The Winds of Grief

Today marks the one year anniversary of the e-book Letters to Grief by Kate Motaung. Kate’s book is a book of essays about grief that will bless all because we all experience grief throughout our lifetimes. To celebrate the one year anniversary, Kate is hosting a special link-up of Letters to Grief. Little did she know that this week has been all about grief for me and so many of my friends. 

Dear grief,

Would you please go away? I have been immersed in you this week. My dear seminary friend lost her battle with cancer earlier this week and all of us; her mat-carriers are scattered far and wide. We all are grieving as a community and it isn’t fair. It isn’t fair that Laura’s girls have now lost both parents to cancer. It isn’t fair that we didn’t get to say goodbye. It isn’t fair that a life was taken too short.
Growing up on the prairies of North Dakota, I have experienced the effects of the prairie winds. And you, grief, often feel like that prairie wind. Sometimes you blow in so gently like on Monday when the tears gently fell from my face as I read the news of my friend’s passing. Or sometimes you blow in more like a winter storm leaving the affects of a strong wind behind. And other times, you blow in like a light breeze before a summer rain.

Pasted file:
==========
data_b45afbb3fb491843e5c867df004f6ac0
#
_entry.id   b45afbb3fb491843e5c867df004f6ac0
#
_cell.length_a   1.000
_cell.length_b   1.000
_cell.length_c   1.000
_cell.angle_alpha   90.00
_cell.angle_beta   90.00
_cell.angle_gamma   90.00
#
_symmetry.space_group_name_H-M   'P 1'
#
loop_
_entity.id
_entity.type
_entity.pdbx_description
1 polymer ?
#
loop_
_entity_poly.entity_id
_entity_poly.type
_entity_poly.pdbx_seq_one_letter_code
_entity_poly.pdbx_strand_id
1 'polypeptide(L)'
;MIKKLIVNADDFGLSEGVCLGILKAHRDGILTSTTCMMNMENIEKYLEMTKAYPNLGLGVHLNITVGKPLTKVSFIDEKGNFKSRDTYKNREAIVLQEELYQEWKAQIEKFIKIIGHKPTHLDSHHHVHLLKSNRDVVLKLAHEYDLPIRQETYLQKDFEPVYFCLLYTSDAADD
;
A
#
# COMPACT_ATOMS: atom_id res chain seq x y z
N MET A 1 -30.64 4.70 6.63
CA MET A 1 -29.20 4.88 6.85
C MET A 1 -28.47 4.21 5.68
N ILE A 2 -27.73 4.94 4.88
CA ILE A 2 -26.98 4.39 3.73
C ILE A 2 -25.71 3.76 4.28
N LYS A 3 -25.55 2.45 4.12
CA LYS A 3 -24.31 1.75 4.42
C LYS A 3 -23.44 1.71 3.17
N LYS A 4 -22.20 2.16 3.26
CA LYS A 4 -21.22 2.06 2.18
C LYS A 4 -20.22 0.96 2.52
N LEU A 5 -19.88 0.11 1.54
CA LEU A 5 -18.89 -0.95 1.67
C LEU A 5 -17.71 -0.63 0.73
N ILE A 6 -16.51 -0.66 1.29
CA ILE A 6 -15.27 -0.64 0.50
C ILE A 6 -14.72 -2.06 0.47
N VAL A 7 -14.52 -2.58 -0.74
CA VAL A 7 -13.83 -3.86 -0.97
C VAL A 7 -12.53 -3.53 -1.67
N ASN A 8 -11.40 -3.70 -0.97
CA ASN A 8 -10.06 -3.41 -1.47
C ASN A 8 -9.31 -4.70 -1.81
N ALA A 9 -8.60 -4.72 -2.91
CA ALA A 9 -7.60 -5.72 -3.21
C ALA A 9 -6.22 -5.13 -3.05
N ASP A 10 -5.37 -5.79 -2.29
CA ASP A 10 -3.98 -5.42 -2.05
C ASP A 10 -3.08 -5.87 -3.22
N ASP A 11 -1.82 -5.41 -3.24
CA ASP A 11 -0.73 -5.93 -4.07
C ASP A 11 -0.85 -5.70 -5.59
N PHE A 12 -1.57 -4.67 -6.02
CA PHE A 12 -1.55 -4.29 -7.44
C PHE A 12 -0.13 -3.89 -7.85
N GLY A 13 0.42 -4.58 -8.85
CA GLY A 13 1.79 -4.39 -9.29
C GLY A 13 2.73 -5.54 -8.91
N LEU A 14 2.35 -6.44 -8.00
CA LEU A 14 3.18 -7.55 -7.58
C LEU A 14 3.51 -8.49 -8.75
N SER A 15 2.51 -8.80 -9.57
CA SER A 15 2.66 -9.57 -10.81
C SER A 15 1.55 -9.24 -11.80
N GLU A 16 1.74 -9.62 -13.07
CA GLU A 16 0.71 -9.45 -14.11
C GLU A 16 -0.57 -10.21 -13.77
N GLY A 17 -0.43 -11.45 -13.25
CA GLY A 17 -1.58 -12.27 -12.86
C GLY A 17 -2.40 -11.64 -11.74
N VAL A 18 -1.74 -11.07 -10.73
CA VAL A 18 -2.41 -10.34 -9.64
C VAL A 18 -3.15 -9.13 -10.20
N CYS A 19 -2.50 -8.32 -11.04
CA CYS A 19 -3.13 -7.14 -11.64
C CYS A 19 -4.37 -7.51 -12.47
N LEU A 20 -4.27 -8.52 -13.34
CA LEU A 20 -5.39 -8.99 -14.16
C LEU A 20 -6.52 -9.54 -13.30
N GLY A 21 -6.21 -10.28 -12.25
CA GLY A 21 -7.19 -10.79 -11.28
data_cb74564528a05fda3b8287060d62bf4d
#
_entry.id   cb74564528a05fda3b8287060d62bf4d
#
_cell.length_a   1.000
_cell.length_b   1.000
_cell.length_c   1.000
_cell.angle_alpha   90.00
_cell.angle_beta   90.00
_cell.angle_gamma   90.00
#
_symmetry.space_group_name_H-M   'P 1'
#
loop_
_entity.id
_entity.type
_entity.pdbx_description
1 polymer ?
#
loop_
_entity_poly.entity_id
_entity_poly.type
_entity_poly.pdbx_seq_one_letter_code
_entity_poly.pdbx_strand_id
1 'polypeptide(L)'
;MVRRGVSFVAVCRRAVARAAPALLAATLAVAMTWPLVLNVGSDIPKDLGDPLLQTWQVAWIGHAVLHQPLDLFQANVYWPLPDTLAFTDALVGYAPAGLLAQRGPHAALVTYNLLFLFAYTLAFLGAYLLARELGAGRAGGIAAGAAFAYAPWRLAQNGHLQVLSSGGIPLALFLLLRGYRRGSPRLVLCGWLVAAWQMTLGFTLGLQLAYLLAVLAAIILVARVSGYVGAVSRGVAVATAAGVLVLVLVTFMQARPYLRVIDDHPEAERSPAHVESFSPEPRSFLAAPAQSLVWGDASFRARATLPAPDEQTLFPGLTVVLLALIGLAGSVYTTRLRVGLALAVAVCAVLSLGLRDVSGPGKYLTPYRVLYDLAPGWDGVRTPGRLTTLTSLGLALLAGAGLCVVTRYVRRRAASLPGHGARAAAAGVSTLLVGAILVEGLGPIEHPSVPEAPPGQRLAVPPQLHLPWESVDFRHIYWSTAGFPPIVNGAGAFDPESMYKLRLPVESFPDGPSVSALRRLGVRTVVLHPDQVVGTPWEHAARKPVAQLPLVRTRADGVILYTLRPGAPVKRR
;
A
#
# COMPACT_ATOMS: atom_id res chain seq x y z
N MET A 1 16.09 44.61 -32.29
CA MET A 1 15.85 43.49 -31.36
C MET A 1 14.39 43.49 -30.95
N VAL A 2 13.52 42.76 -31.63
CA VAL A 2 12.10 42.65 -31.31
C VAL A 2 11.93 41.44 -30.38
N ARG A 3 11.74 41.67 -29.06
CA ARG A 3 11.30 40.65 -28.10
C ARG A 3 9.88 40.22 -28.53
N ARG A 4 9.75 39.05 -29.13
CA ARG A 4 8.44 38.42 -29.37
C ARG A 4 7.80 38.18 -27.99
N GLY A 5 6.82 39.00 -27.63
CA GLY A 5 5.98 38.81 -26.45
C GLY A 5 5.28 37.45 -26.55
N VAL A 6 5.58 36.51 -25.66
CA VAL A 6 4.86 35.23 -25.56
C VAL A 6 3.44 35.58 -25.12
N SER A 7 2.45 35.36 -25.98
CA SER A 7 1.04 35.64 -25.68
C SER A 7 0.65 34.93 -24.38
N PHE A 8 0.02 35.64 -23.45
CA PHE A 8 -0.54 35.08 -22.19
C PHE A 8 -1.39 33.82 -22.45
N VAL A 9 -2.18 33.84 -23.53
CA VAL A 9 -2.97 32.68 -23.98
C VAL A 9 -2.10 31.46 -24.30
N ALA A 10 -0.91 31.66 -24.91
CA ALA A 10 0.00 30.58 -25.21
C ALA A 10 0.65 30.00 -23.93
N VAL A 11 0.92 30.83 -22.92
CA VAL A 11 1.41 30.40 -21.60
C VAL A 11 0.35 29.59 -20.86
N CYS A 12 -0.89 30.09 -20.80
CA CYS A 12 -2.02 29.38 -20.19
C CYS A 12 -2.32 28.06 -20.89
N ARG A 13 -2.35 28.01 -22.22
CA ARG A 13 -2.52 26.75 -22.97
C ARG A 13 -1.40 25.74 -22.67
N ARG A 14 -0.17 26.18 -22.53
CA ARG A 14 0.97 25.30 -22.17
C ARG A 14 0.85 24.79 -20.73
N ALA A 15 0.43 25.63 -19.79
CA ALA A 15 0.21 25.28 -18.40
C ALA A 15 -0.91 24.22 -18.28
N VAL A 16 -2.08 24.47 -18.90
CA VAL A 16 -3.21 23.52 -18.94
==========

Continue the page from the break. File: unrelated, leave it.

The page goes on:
Sometimes that wind leaves me drenched after a summer rain leaving me uncomfortable. Other times that wind blows in so strong that I feel as if I am drowning. And other times, I am left just a little damp or even dry. No matter what type of wind and how wet I find myself, I find myself trying to escape the depths of grief; yearning to throw off those wet clothes of grief.
Grief, not only, are you like those ND prairie winds, but you also are like mountain climbing. Some days I find myself clawing my way victorious to the top of Mt. Grief. Other times, I find myself slipping, sliding, and falling down that same mountain trying to climb my way out of the depths of grief. And other times, I find myself simply holding on for the ride…hoping and praying that I will come out on the other side a changed person. And yet other times, I find myself panting for breath wondering if I will be able to breath again.